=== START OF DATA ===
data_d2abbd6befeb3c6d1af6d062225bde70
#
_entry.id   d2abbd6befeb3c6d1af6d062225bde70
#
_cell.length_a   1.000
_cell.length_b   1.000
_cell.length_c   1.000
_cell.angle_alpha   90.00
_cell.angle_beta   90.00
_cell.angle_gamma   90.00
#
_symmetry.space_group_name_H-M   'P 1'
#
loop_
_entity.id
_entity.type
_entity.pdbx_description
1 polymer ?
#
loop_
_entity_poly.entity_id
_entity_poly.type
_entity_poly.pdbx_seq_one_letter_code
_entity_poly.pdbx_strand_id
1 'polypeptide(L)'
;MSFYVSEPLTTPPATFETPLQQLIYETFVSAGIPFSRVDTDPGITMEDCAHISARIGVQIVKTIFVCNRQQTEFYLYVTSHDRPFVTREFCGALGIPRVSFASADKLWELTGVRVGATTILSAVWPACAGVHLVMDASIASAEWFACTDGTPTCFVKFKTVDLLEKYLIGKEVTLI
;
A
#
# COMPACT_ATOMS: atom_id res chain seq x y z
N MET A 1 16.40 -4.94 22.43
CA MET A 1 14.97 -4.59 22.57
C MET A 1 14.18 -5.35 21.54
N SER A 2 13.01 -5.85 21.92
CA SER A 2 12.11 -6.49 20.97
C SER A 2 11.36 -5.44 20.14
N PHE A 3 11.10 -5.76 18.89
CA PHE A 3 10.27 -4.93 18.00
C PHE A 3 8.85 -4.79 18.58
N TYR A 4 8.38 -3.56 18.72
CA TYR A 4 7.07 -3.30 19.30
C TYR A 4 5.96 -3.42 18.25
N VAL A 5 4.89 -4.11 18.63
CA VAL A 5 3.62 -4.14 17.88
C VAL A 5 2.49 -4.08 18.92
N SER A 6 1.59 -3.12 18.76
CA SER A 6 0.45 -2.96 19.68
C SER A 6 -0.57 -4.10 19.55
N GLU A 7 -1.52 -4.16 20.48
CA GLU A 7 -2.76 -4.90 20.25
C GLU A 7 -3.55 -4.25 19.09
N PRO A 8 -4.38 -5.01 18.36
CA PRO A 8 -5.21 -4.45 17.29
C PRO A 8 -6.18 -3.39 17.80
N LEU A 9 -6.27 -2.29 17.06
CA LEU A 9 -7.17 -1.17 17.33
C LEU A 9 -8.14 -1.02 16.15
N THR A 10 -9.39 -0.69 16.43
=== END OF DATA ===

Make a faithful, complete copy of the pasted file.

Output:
data_d2abbd6befeb3c6d1af6d062225bde70
#
_entry.id   d2abbd6befeb3c6d1af6d062225bde70
#
_cell.length_a   1.000
_cell.length_b   1.000
_cell.length_c   1.000
_cell.angle_alpha   90.00
_cell.angle_beta   90.00
_cell.angle_gamma   90.00
#
_symmetry.space_group_name_H-M   'P 1'
#
loop_
_entity.id
_entity.type
_entity.pdbx_description
1 polymer ?
#
loop_
_entity_poly.entity_id
_entity_poly.type
_entity_poly.pdbx_seq_one_letter_code
_entity_poly.pdbx_strand_id
1 'polypeptide(L)'
;MSFYVSEPLTTPPATFETPLQQLIYETFVSAGIPFSRVDTDPGITMEDCAHISARIGVQIVKTIFVCNRQQTEFYLYVTSHDRPFVTREFCGALGIPRVSFASADKLWELTGVRVGATTILSAVWPACAGVHLVMDASIASAEWFACTDGTPTCFVKFKTVDLLEKYLIGKEVTLI
;
A
#
# COMPACT_ATOMS: atom_id res chain seq x y z
N MET A 1 16.40 -4.94 22.43
CA MET A 1 14.97 -4.59 22.57
C MET A 1 14.18 -5.35 21.54
N SER A 2 13.01 -5.85 21.92
CA SER A 2 12.11 -6.49 20.97
C SER A 2 11.36 -5.44 20.14
N PHE A 3 11.10 -5.76 18.89
CA PHE A 3 10.27 -4.93 18.00
C PHE A 3 8.85 -4.79 18.58
N TYR A 4 8.38 -3.56 18.72
CA TYR A 4 7.07 -3.30 19.30
C TYR A 4 5.96 -3.42 18.25
N VAL A 5 4.89 -4.11 18.63
CA VAL A 5 3.62 -4.14 17.88
C VAL A 5 2.49 -4.08 18.92
N SER A 6 1.59 -3.12 18.76
CA SER A 6 0.45 -2.96 19.68
C SER A 6 -0.57 -4.10 19.55
N GLU A 7 -1.52 -4.16 20.48
CA GLU A 7 -2.76 -4.90 20.25
C GLU A 7 -3.55 -4.25 19.09
N PRO A 8 -4.38 -5.01 18.36
CA PRO A 8 -5.21 -4.45 17.29
C PRO A 8 -6.18 -3.39 17.80
N LEU A 9 -6.27 -2.29 17.06
CA LEU A 9 -7.17 -1.17 17.33
C LEU A 9 -8.14 -1.02 16.15
N THR A 10 -9.39 -0.69 16.43